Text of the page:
Rev. Isaac G. Hubbard, at one time the rector of Trinity Church, Claremont, was born here, April 13, 1818, son of Isaac and Ruth (Cobb) Hubbard. His grandfather, George Hubbard, who was a Lieutenant in the Revolutionary War, came to Claremont in 1778 from Tolland, Conn. Judge J. H. Hubbard, of Windsor, a son of George, was one of the ablest lawyers in New England. He was a powerful man, and as a pleader at the bar he had few equals. Isaac Hubbard, another son, who settled in Claremont, became a successful farmer and stock-raiser. He was an influential man, served in different town offices, did much legal work, was Justice of the Peace, was considered a practical lawyer, and was prominent in the Episcopal church. He died in January, 1861, leaving a fine estate of some four hundred acres. By his first wife, a daughter of Ezra Jones, there was one child, a daughter, who married Charles F. Long, and had four children: Caroline, who died young; Charles H.; Isaac G.; and Charlotte B. The three last named are still living. His second wife, in maidenhood Ruth Cobb, daughter of Samuel Cobb, of Springfield, Vt., had four children. Amos, the eldest, now deceased, who was in the nursery business in Detroit, Mich., married Catharine, daughter of Samuel Fiske. She was half-sister of Philip Fiske, the donor of the Fiske Library in Claremont; and her mother was a sister of Paran Stevens, the famous hotel man of that place. The second child of Isaac Hubbard was Sarah M., who married the Rev. Joel Clapp, an Episcopal minister. Charles H. died at the age of twelve.
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Isaac G. Hubbard graduated from Trinity College in 1839. He then entered the General Theological Seminary in New York, where he spent two years, and finished the prescribed course with Bishop Carlton Chase. He was ordained Deacon in Trinity Church, Claremont, June 25, 1845, and in 1847 received priest’s orders from Bishop Chase. He began preaching in Potsdam, N.Y., and subsequently officiated as assistant to Dr. Muhlenberg for several months at the Church of the Holy Communion, New York City. In March of the year 1852 he accepted charge of St. Michael’s at Manchester, where he remained until 1866. This was a missionary field demanding the utmost patience; but it proved work to which Mr. Hubbard was admirably adapted, and under him the parish was enlarged and the membership much increased. He was partly instrumental in the erection of a beautiful stone church and rectory, and other tangible results followed from his efforts. Mr. Hubbard’s health was delicate, however, and compelled his early resignation. He returned to his father’s farm for a period of much needed rest. In 1867, his health having improved, he accepted the rectorship of Trinity Church at Claremont. He remained here until Easter of the year 1875, when, upon a return of his former malady, he was again obliged to rest from his labors and 1876, he temporarily took up work at the Union Church. On Passion Sunday, March 30, 1879, he started as usual for church; but, feeling indisposed, turned homeward, and expired on the way.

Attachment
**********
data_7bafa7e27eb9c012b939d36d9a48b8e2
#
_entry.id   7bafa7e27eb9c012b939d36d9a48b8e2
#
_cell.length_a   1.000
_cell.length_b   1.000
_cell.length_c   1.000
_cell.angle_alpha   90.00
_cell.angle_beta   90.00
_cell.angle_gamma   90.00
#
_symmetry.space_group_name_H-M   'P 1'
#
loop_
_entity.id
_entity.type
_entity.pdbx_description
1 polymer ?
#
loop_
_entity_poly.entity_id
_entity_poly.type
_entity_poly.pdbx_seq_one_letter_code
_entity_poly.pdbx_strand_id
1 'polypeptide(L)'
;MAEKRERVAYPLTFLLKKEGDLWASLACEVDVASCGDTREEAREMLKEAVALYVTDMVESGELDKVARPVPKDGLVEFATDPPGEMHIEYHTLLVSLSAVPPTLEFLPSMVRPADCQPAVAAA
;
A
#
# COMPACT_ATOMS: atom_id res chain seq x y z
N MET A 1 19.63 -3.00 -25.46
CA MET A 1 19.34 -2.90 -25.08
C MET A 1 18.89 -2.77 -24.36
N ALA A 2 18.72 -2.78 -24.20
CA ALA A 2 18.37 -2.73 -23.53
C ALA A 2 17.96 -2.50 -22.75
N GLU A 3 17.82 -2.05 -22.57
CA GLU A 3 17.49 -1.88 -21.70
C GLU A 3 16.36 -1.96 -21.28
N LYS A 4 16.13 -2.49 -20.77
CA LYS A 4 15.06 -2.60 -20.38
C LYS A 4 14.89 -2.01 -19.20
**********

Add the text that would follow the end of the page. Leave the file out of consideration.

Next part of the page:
Mr. Hubbard was a scholar of pronounced ability, and he accomplished a noble work in the cause of good. For twenty years he was a Trustee of St. Paul’s School at Concord, N.H. He married Elizabeth Stimpson, daughter of William Stimpson, and had four children. These were: George Isaac, who died while a student of St. Paul’s School; Charlotte Louise, William, and Ruth Elizabeth, who are living.